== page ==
My Top 5 go-to Bay Area hikes (as of today):

1. Tennessee Valley: This is the area I go to most often because it’s very close to the city and you get amazing views of the ocean. I’ve been hiking here in every type of weather, including light rain and heavy fog, but I prefer the sunny days because of the views. You can walk straight to the beach from the parking and it’ll be a little over 3.5 miles round trip. But I prefer to veer off on Fox Trail to the Coastal Trail for a few extra miles, and a killer hill (which, of course, brings you to the killer views). There are a ton of trails you can take from this area so I never get bored with it.

2. Crissy Field: Probably my most favorite place in the whole world. This is not so much a hike as it is a walk on the beach, but it can be a long one (especially if you walk round trip from your apt in Pacific Hts, or do the whole thing on the sand). From the Yacht Club to Fort Point (at the base of the Golden gate Bridge) and back is about 3.5 miles alone. There is also a set of stairs near the Warming Hut—that’ll get your heart racing, and takes you up into the Presidio, which is an urban forest filled with all sorts of hiking, biking and running trails.

3. Marin Headlands: The trek from Fort Cronkite over the ridge to Tennessee Valley and back gets me in instant shape. It’s about 6.5 miles or so, and full of hills that’ll kick your butt. Breathtaking views, rehabilitating seals, vintage missile launchpads, miles and miles of trails, ocean cliffs, beach … need I say more?

4. Tilden Park: This is a recent favorite, and I hike here mainly because I spend so much time in the East Bay now. Sometimes I get a little frustrated that the trails aren’t marked as well as they could be in the East Bay, and this has sent me walking, and driving, in circles at times. But I’ve settled on the Seaview Trail (pick it up at the parking lot near the Steam Trains) as it’s easy to find, and once again brings some spectacular views of the East Bay.

5. Urban hikes: I love playing tourist in my own city. I think walking through all the different neighborhoods, and exploring on foot, is the best way to get through town. And because San Francisco is so hilly, you cannot avoid a workout, even just running an errand. Ditto for the Berkeley hills. My boyfriend and I often walk from his house in North Berkeley up Marin Avenue (or one of the parallel streets) which rivals any hill I’ve come across in the Headlands! Plus, people’s yards are so over-filled with greenery it almost feels like you’re back in the woods.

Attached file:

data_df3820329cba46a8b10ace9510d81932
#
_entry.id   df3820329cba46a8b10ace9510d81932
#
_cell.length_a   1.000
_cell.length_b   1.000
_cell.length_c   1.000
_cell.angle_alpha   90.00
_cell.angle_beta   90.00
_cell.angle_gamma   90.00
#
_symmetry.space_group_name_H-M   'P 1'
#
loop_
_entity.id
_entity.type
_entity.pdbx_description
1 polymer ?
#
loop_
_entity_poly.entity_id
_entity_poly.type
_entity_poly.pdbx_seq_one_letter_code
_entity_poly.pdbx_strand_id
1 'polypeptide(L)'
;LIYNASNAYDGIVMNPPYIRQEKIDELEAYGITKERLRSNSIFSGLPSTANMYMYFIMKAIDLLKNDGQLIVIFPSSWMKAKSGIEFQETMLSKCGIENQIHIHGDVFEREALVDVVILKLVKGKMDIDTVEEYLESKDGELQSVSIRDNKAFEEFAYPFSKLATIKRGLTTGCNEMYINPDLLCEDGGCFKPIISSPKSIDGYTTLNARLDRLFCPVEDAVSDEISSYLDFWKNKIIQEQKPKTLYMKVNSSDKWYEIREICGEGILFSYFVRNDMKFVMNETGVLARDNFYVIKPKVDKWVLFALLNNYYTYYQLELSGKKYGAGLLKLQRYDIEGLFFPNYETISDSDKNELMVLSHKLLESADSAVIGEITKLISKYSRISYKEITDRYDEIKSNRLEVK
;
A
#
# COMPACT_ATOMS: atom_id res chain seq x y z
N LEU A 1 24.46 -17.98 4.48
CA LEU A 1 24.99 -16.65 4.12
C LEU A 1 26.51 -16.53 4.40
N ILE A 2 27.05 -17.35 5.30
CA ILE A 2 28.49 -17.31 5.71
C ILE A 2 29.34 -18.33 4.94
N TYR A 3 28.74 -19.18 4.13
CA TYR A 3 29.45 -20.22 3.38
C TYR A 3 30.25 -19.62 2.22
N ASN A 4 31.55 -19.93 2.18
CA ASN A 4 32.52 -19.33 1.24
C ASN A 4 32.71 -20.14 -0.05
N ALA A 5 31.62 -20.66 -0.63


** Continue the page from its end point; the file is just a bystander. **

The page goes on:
Hope this inspires you to mix up your routine, or find a nearby trail in your own neighborhood, for a change of pace.

Fireworks Over The Bay

I hope everybody had a fun 4th. For the first time in 12 years I went down to Aquatic Park, near Ghirardelli Square, to watch the fireworks. If you know San Francisco, it’s not a surprise to hear that it’s usually so cold and foggy on the 4th that seeing the fireworks display is sometimes a futile effort. In fact, the first time I ever visited SF it was over a July 4th weekend and my friend and I took a nighttime cruise to watch the display on the Bay. Such tourists: we froze, and saw nothing! But since we’ve been having such amazing weather this week, and the sky has been so clear, I was optimistic. And I’m so glad I rallied: it was amazing! With twin sets going off over the Bay, Alcatraz as the backdrop, and the Marin fireworks going off in the distance, it was something I had to share. If you missed your own fireworks, hope this video fills the void til next year.